I was over in Naples visiting one of my Dog Guard Out of Sight Fence clients and her Cavalier King Charles Spaniel, Toby. Toby had previously had the annoying habit of running onto the golf course and trying to steal the golf balls as they landed on the green. After we installed the out of sight dog fence, Toby was done with this issue and he politely watched the game from the comfort of his back yard.
Well, as I was leaving Toby’s, I stopped by a McDonald’s for a Coke when I saw a dog inside a parked car in the parking lot. I looked around and didn’t see his owner and was about to try and open the car door (I know that isn’t the best idea, but it was hot!) when the owner came out with her Big Mac and Iced Tea. I didn’t feel like making a big stink that day, and since the dog was about to get a big push of air conditioned air, I just walked away. Even though I walked away from that situation and it turned out OK, this is a situation that does not turn out well for many of our pets. There are no clear statistics regarding dogs being hurt or killed due to summer heat because most people aren’t going to go to their vet with a dead dog and say “I killed my dog because I left him in the car for three hours while I went to see a movie”. But, to be sure, this happens more than we think.
There are two subjects that I would like to discuss about dogs and summer heat. First, I would like to discuss leaving dogs in cars. We are busy and we are out and about with our dog in the car. All of a sudden, we remember that we forgot something and need to stop at the market. It won’t take long. I am going to run in, get what I need, and run right out. Ten minutes tops, or maybe just a few minutes longer. Fluffy will be OK!
Here are the facts from studies done in the Southern States during the summer. A “nice day” down here in South Florida is one where it is sunny and 85 degrees. This is great for us and we feel fine. This is not the case for Fluffy in the enclosed car. When it is 85 degrees outside, the temperature in the car will rise to 90 degrees in five minutes. In ten minutes the inside of the car will be 100 degrees. After thirty minutes (Oh, I need just one or two more things down the other isle. Look, there are six people ahead of me in the checkout line!); the temperature inside the car will be over 120 degrees.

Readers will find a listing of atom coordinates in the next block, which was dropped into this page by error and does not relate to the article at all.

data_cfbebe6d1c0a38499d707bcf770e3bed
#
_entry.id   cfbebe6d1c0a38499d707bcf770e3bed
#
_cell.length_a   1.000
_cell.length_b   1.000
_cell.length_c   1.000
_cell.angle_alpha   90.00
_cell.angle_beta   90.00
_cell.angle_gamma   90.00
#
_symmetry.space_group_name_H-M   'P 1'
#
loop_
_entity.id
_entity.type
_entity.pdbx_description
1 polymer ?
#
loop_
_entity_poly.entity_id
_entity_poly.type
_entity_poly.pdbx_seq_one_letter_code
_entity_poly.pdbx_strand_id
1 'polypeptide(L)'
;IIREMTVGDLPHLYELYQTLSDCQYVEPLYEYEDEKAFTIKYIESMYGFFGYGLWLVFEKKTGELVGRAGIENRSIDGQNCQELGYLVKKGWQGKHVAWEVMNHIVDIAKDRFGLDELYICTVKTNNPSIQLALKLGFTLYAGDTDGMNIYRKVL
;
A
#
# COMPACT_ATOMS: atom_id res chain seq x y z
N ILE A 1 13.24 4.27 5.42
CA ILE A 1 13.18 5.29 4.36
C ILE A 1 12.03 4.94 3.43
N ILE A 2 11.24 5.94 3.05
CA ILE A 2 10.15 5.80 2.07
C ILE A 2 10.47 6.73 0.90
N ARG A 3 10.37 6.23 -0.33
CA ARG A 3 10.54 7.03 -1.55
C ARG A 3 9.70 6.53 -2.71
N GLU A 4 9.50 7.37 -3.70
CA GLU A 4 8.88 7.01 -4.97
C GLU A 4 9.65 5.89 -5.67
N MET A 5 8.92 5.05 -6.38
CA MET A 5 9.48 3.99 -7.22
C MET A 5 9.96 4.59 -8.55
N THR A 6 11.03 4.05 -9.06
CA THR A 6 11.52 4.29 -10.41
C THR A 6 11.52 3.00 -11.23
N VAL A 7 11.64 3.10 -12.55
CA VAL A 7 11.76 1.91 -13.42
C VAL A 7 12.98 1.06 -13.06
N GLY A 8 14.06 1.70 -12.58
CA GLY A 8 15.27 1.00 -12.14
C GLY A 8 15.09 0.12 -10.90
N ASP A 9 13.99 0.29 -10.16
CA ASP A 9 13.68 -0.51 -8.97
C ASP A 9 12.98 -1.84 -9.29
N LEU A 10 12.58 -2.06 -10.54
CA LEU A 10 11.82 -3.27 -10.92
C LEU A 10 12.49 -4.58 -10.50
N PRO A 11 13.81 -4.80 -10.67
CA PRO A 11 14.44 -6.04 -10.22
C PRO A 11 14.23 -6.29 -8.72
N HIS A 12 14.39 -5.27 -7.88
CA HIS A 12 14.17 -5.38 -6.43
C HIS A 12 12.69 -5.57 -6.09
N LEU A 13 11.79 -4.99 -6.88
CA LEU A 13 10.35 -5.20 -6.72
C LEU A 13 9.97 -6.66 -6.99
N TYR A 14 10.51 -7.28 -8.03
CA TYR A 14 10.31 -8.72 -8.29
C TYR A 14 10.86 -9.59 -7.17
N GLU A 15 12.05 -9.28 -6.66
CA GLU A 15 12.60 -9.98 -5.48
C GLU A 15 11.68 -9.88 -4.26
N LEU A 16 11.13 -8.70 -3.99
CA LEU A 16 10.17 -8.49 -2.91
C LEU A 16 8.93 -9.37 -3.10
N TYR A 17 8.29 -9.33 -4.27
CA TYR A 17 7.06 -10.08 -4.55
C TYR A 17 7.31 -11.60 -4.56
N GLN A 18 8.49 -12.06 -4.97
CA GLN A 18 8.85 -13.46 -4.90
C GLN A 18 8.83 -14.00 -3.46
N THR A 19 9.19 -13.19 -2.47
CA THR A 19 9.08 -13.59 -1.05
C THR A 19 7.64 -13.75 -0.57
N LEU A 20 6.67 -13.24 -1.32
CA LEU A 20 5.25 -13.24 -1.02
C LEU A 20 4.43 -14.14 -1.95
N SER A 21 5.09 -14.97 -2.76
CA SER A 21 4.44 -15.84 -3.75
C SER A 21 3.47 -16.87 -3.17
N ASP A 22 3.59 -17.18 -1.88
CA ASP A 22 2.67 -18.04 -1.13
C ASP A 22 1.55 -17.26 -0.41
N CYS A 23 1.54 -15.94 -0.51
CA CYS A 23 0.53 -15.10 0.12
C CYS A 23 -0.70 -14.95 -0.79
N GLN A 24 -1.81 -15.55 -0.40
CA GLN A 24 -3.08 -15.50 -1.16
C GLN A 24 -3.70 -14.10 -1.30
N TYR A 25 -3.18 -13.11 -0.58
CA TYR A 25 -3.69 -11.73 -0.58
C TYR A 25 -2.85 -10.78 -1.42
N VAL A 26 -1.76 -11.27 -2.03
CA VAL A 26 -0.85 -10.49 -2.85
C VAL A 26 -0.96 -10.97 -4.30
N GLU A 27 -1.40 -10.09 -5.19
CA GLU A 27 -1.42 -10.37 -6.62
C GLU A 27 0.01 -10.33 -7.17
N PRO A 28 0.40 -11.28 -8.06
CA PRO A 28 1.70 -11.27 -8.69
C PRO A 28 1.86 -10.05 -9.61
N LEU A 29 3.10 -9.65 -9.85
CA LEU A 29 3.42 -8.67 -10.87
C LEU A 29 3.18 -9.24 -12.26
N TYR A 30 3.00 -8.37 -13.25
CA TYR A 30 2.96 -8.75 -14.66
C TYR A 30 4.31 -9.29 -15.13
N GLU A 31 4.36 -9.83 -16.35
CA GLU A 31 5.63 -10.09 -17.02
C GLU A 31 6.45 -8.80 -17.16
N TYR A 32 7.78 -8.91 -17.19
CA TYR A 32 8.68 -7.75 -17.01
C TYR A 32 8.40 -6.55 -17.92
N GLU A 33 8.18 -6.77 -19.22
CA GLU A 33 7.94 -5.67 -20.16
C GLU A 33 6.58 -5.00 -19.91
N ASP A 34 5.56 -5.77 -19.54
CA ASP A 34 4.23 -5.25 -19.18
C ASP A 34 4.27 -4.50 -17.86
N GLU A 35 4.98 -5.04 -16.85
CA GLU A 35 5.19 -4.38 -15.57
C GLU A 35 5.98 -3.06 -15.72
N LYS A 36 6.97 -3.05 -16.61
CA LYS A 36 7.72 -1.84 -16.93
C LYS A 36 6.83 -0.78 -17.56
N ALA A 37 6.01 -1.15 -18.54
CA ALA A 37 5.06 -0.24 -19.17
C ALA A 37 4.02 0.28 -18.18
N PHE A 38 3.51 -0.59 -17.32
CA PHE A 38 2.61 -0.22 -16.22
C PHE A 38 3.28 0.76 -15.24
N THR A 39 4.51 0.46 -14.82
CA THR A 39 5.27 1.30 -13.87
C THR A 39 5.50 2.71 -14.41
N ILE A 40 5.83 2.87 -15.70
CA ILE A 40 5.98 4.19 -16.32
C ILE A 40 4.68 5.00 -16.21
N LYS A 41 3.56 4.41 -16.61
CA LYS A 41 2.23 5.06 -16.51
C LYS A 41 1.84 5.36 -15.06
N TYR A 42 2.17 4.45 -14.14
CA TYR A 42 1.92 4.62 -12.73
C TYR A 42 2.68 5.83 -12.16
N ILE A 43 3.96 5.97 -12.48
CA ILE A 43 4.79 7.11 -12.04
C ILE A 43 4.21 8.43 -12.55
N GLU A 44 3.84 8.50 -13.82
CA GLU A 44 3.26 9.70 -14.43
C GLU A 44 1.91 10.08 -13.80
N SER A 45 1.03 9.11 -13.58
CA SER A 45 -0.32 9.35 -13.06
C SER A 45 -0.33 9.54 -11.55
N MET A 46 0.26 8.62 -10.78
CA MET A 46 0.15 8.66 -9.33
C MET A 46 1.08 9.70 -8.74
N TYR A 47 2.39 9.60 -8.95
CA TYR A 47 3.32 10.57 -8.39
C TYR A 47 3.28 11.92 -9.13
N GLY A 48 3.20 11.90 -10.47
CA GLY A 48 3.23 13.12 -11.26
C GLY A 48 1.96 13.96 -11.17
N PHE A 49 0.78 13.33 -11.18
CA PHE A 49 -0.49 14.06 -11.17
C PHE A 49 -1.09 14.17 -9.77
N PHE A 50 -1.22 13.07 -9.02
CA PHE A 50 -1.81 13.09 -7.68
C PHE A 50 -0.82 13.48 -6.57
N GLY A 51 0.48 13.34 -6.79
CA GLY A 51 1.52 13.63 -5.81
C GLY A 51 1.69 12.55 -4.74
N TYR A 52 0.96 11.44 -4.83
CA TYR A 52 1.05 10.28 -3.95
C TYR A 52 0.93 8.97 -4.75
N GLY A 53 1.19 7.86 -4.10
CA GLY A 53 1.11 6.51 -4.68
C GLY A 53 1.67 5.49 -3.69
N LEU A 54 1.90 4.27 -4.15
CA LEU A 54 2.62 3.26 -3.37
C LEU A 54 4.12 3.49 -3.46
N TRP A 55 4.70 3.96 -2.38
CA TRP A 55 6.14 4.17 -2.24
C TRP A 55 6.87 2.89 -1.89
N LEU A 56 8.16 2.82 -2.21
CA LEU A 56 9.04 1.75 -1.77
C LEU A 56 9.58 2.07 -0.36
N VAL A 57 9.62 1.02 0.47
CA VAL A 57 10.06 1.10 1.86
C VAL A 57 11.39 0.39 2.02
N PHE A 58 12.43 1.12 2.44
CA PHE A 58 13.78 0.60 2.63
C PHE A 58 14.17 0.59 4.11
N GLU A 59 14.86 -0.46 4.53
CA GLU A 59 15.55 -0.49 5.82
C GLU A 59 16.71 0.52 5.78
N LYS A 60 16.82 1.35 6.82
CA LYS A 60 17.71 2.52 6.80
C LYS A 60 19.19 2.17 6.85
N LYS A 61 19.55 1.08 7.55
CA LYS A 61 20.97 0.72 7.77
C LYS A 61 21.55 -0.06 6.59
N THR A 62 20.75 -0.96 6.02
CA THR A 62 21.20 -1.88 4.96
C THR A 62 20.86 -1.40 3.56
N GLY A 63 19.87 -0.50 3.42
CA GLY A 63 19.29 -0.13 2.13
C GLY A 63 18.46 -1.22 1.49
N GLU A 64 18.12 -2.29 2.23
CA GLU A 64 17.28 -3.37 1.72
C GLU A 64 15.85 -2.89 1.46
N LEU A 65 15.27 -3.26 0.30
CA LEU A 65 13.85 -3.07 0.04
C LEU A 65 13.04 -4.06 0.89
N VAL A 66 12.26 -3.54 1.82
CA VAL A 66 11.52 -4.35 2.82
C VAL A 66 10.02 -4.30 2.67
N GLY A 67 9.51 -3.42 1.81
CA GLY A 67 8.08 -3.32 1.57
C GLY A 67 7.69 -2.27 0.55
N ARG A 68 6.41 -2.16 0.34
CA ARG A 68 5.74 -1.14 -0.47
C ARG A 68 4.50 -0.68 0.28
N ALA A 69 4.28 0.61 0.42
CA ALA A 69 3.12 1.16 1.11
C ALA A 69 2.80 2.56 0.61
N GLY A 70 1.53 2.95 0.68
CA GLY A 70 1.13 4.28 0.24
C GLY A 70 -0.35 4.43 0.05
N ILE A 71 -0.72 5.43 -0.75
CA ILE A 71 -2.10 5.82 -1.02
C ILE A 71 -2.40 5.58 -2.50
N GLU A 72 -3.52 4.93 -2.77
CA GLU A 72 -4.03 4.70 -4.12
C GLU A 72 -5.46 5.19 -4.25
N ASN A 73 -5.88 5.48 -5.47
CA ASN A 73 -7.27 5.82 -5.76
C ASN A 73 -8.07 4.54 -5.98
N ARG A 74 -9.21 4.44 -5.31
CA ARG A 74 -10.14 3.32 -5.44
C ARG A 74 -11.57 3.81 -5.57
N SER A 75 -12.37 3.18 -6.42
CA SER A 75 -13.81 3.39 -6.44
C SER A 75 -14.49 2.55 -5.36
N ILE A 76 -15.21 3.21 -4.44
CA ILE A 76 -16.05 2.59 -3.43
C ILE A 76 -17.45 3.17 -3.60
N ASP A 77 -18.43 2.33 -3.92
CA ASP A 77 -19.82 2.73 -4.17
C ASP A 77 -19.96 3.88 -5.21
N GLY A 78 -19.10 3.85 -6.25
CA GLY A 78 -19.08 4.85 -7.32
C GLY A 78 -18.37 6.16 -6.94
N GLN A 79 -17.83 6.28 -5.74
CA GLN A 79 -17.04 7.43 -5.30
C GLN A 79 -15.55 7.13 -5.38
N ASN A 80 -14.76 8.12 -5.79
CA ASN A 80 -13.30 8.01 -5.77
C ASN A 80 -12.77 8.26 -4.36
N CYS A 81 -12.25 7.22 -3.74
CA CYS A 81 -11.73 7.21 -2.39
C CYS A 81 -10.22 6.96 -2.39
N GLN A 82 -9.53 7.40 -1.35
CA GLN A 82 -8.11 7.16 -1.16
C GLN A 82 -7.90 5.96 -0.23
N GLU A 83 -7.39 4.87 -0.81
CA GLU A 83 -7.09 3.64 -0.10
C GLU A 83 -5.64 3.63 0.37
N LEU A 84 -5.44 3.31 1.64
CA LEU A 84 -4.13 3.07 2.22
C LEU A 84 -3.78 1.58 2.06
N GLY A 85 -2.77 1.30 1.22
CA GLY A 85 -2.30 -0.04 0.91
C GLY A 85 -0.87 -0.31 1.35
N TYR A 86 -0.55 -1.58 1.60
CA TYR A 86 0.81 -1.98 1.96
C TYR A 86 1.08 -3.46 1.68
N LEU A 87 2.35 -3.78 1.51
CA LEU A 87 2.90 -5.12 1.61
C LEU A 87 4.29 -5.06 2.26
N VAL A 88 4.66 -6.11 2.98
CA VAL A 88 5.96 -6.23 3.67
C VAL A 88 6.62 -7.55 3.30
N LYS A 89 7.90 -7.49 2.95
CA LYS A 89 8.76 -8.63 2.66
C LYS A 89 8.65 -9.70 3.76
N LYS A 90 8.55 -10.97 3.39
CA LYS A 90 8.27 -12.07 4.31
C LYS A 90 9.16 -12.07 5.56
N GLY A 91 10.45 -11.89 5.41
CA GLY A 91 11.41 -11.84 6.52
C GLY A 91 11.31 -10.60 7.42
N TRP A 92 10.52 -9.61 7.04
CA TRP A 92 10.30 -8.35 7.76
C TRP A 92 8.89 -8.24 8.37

The only way that dogs can dissipate heat is through their panting (we sweat). As they pant, the moisture on their tongue interacts with the air and cools them off. This only works if the air temperature is lower than their body temperature. Dogs have a normal body temperature between 99 and 103 degrees. This means that they will start to dangerously heat up after about twelve to fifteen minutes in the car. Dogs experience heat stroke at 109 degrees. You do the math.
Let me move on to the second thing that we unknowingly do to our pets during the summer. We love to walk our dogs and feel that it is important to do so. If we work and want to walk them more than just first thing in the morning and at night, we have to rush home at lunch or at an afternoon break.
We always find in kind of funny that Fluffy doesn’t like the afternoon walk as much as the others and is often pulling on the leash or not wanting to go out at all. Heat and pain are the culprits with Fluffy.
Normally, when we walk, it is down the sidewalk or the street. These are the public areas that have been designated for pedestrians and are normally clear of obstacles. The problem with these areas is that they become very hot as the day continues. On a normal summer day in South Florida, the temperature of a cement sidewalk will be over 115 degrees from noon until about 5 PM. The temperature of blacktop (the street) will be above 120 degrees between noon and 7 PM. During the mid afternoon, the street will heat up to over 140 degrees.
We wear shoes or sandals when we walk our dogs and never experience the same heat that they do on the skin of their paws. Dogs begin to feel noticeable, high pain when they walk on anything over 120 degrees. They will experience burns, scaring, and permanent damage to their paws when they walk on anything over 140 degrees. Walking on the sidewalk and especially the street with your dog during the summer is just a bad idea.
So, what is the answer? It is really quite simple:
- Don’t leave your dog in the car. End of statement…
- Walk your dog in the morning or evening. If you need to walk him during the day, only walk on grass and walk as much as possible in the shade. Provide plenty of water for hydration.
The summer is always a busy time for all of us and sometimes we just make stupid mistakes. Robin and I just want to try and point out the safety precautions you need to remember when in the car or out and walking your dog. This is just as important as keeping them safely contained with an out of sight perimeter dog fence. You can contact us at Dog Fence Training Help. You can find a lot of great dog training articles at Best Out of Sight Fence Trainers Naples South Florida. We have more training tips at South Florida Dog Training Blog . Don’t forget to visit our Dog Training web site at Home Dog Training South Florida.